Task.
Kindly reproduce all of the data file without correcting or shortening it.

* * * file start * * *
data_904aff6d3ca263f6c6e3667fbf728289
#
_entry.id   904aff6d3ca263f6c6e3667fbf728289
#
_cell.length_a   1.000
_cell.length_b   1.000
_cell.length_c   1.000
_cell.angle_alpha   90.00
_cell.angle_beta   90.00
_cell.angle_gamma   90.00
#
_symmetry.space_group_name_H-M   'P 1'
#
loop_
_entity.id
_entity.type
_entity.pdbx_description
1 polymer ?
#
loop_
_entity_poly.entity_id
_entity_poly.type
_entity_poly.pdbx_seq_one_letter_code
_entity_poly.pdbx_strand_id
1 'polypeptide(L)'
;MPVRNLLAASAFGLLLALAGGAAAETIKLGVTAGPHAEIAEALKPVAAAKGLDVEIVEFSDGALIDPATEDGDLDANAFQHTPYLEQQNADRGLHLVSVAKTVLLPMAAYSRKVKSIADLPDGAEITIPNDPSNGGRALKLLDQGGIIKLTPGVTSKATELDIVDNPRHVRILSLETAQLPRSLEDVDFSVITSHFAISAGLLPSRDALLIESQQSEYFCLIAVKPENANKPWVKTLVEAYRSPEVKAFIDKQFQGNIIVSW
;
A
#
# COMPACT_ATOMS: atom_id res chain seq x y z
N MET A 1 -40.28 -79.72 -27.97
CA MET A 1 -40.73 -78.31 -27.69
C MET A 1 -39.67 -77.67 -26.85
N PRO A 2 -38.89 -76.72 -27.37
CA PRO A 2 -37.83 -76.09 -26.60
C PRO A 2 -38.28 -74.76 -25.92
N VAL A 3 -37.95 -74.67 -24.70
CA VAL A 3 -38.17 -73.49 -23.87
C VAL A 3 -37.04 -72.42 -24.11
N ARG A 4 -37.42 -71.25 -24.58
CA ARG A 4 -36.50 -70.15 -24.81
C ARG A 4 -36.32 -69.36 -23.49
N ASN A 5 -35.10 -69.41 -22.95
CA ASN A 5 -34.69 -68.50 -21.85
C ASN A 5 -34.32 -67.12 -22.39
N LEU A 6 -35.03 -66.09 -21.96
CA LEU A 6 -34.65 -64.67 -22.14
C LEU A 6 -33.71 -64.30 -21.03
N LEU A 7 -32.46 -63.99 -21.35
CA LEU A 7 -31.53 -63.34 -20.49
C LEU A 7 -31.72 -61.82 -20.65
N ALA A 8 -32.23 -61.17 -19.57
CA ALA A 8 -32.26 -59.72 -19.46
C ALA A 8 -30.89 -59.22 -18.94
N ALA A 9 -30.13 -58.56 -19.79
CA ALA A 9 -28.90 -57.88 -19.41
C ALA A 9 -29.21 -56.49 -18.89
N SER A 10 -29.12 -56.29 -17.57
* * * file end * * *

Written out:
data_904aff6d3ca263f6c6e3667fbf728289
#
_entry.id   904aff6d3ca263f6c6e3667fbf728289
#
_cell.length_a   1.000
_cell.length_b   1.000
_cell.length_c   1.000
_cell.angle_alpha   90.00
_cell.angle_beta   90.00
_cell.angle_gamma   90.00
#
_symmetry.space_group_name_H-M   'P 1'
#
loop_
_entity.id
_entity.type
_entity.pdbx_description
1 polymer ?
#
loop_
_entity_poly.entity_id
_entity_poly.type
_entity_poly.pdbx_seq_one_letter_code
_entity_poly.pdbx_strand_id
1 'polypeptide(L)'
;MPVRNLLAASAFGLLLALAGGAAAETIKLGVTAGPHAEIAEALKPVAAAKGLDVEIVEFSDGALIDPATEDGDLDANAFQHTPYLEQQNADRGLHLVSVAKTVLLPMAAYSRKVKSIADLPDGAEITIPNDPSNGGRALKLLDQGGIIKLTPGVTSKATELDIVDNPRHVRILSLETAQLPRSLEDVDFSVITSHFAISAGLLPSRDALLIESQQSEYFCLIAVKPENANKPWVKTLVEAYRSPEVKAFIDKQFQGNIIVSW
;
A
#
# COMPACT_ATOMS: atom_id res chain seq x y z
N MET A 1 -40.28 -79.72 -27.97
CA MET A 1 -40.73 -78.31 -27.69
C MET A 1 -39.67 -77.67 -26.85
N PRO A 2 -38.89 -76.72 -27.37
CA PRO A 2 -37.83 -76.09 -26.60
C PRO A 2 -38.28 -74.76 -25.92
N VAL A 3 -37.95 -74.67 -24.70
CA VAL A 3 -38.17 -73.49 -23.87
C VAL A 3 -37.04 -72.42 -24.11
N ARG A 4 -37.42 -71.25 -24.58
CA ARG A 4 -36.50 -70.15 -24.81
C ARG A 4 -36.32 -69.36 -23.49
N ASN A 5 -35.10 -69.41 -22.95
CA ASN A 5 -34.69 -68.50 -21.85
C ASN A 5 -34.32 -67.12 -22.39
N LEU A 6 -35.03 -66.09 -21.96
CA LEU A 6 -34.65 -64.67 -22.14
C LEU A 6 -33.71 -64.30 -21.03
N LEU A 7 -32.46 -63.99 -21.35
CA LEU A 7 -31.53 -63.34 -20.49
C LEU A 7 -31.72 -61.82 -20.65
N ALA A 8 -32.23 -61.17 -19.57
CA ALA A 8 -32.26 -59.72 -19.46
C ALA A 8 -30.89 -59.22 -18.94
N ALA A 9 -30.13 -58.56 -19.79
CA ALA A 9 -28.90 -57.88 -19.41
C ALA A 9 -29.21 -56.49 -18.89
N SER A 10 -29.12 -56.29 -17.57